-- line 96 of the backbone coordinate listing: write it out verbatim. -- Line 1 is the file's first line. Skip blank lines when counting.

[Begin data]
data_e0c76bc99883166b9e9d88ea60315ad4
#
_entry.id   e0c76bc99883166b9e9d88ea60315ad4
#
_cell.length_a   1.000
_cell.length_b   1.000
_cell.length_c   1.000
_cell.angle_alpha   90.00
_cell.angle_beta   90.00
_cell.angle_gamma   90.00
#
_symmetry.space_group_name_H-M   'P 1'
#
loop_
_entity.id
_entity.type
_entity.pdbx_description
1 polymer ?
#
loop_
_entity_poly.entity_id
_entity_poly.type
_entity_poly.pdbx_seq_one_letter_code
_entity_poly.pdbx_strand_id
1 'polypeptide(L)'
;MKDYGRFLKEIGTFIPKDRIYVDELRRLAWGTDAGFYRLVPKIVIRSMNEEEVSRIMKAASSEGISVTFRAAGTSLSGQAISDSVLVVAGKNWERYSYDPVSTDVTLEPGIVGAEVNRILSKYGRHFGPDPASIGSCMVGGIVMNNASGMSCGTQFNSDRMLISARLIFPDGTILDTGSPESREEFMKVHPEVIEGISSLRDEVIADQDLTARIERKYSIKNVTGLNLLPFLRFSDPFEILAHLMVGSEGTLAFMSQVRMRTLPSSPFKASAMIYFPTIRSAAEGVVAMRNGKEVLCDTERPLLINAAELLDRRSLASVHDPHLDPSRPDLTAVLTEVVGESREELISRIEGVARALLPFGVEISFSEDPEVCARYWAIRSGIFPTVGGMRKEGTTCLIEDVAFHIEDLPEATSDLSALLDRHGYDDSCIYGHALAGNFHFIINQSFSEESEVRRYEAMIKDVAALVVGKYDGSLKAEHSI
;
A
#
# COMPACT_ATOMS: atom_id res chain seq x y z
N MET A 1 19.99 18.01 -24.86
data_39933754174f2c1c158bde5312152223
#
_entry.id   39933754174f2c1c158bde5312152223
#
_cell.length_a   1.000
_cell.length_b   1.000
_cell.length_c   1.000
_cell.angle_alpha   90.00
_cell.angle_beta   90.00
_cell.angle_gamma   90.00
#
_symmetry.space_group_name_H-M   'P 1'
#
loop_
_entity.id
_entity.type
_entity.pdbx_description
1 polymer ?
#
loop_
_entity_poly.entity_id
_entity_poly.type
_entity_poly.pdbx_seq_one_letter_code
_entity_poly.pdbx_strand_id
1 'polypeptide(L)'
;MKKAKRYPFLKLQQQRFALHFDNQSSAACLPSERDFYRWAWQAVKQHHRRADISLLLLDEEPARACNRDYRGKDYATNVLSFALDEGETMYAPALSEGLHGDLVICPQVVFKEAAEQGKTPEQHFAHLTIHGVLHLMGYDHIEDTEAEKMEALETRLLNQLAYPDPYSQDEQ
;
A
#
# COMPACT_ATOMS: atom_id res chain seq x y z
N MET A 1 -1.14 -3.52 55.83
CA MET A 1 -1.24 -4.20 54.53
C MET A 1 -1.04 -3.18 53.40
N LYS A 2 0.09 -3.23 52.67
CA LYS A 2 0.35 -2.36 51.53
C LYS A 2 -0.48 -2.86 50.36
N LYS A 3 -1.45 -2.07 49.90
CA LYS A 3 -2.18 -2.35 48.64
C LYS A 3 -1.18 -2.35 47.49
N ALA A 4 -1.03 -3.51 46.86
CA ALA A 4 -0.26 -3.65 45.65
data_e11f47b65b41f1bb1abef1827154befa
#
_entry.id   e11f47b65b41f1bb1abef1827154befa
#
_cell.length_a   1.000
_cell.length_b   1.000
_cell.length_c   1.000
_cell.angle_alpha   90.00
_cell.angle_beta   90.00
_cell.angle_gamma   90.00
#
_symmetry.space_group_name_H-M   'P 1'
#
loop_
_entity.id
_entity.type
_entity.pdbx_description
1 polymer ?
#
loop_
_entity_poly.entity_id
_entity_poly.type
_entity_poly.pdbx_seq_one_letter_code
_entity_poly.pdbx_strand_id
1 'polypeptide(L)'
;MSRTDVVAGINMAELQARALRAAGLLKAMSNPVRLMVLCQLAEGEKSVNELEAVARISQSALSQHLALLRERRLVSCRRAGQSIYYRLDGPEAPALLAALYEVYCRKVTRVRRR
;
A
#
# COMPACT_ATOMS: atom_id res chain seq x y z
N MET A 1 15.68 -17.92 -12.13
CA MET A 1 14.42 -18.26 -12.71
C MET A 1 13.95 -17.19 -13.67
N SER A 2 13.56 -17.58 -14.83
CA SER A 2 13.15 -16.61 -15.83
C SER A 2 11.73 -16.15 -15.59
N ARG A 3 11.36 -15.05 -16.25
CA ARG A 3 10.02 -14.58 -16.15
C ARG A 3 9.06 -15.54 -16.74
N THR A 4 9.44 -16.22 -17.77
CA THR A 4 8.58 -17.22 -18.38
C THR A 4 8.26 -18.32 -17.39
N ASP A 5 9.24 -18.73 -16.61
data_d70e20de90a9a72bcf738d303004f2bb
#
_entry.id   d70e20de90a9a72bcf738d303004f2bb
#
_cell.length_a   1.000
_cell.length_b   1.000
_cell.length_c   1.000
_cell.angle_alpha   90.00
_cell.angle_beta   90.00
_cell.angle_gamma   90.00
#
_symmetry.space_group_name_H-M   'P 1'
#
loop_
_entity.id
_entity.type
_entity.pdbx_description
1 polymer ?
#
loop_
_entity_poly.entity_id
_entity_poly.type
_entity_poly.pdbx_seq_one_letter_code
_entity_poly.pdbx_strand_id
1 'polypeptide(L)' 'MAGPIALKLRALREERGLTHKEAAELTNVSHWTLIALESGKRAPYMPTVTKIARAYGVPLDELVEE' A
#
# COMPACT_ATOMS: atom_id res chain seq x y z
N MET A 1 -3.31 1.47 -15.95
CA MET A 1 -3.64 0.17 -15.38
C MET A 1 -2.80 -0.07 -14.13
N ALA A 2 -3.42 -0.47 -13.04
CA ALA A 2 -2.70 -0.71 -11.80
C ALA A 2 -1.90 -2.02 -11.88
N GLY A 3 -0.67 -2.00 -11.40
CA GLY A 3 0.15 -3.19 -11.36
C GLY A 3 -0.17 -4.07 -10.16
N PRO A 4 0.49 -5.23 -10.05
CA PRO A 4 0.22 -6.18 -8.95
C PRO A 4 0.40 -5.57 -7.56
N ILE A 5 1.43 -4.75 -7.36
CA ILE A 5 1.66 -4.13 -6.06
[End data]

_entity_poly.pdbx_strand_id